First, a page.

In 1985, the NBA was struggling in its efforts to figure out cable TV and protect not only its national rights partners but local TV contracts as well. The league owners decided to limit teams that had deals with superstations to just 25 games per season.

Everything came together for the NBA. There was a salary cap, drug testing, three stars in the east, Midwest and west coast and a new deal with CBS. More money was flowing into the game but there was one remnant of the early days. The Utah Jazz traded Fred Roberts to the Boston Celtics for a pair of exhibition games after the 1984-85 season. Roberts was involved in two odd trades in his career. The New Jersey Nets sent him to San Antonio in 1983 for Coach Stan Albeck and the Jazz-Celtics deal which was probably designed to put money into the jazz coffers.

The Celtics were on top of the league with Bird, Kevin McHale, Dennis Johnson and Robert Parrish and with the Lakers, a glamour team. The two pre-season games, in 1985 and 1987 would be played in Utah.

“I’ve been traded for coaches and exhibition games,” said Roberts. “At the time, it was a good career move for me to be able to move out of Utah. I tried to tell myself they are going to make a lot of money when we go out there and play the exhibition games. One was played in Provo (Utah), somehow they worked out the money deal there. In Boston, they (his teammates) harassed me a bunch, they harassed me because they had to make the flight out to Utah, they didn’t want to play the game.”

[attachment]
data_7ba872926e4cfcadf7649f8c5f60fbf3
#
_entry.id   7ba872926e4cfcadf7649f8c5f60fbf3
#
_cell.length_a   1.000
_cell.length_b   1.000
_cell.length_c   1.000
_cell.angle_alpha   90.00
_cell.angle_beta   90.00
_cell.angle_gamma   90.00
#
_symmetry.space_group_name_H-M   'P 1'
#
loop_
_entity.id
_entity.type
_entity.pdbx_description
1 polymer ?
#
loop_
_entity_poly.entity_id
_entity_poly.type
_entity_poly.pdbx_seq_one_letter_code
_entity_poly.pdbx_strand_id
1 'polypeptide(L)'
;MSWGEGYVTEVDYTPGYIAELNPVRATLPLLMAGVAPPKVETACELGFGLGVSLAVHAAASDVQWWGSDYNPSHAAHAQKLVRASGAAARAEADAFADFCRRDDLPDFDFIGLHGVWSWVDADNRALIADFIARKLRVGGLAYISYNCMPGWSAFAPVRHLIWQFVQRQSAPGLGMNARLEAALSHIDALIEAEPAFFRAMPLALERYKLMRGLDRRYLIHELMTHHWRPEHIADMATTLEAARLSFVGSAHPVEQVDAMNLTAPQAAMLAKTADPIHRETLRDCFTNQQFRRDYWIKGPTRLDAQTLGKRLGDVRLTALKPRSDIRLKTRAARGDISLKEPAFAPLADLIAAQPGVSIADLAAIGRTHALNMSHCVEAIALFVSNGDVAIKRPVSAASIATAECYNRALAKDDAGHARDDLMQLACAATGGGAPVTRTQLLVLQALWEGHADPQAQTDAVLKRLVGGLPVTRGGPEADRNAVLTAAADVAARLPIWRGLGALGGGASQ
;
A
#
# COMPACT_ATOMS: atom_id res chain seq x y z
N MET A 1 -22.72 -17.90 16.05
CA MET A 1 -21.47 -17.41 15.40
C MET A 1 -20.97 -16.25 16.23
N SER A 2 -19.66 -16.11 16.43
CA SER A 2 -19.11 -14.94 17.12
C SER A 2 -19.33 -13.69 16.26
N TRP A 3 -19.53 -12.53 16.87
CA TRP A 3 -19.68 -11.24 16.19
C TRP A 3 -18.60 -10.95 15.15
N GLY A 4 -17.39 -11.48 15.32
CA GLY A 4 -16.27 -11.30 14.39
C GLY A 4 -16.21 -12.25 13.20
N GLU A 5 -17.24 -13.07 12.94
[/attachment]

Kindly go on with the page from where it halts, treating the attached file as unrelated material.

Roberts wasn’t around for the second Celtics-Jazz pre-season game.

Bird’s Celtics took on Magic’s Lakers in the finals in three times, in 1983, 1984 and 1987. The Lakers finally beat the Celtics in the finals in 1984 after to Boston in 1962, 1963, 1965, 1966, 1968 and 1969 in the Bill Russell years and again in 1984. The Lakers finally beat Boston in 1985 and again in 1987.

A good rivalry needs hatred and that hatred turned into big dollars for Stern and the NBA. People wanted to know about the Celtics and Lakers games and how they hooked people into watching the league that was considered too black with too many guys doing drugs for white America in the 1980s.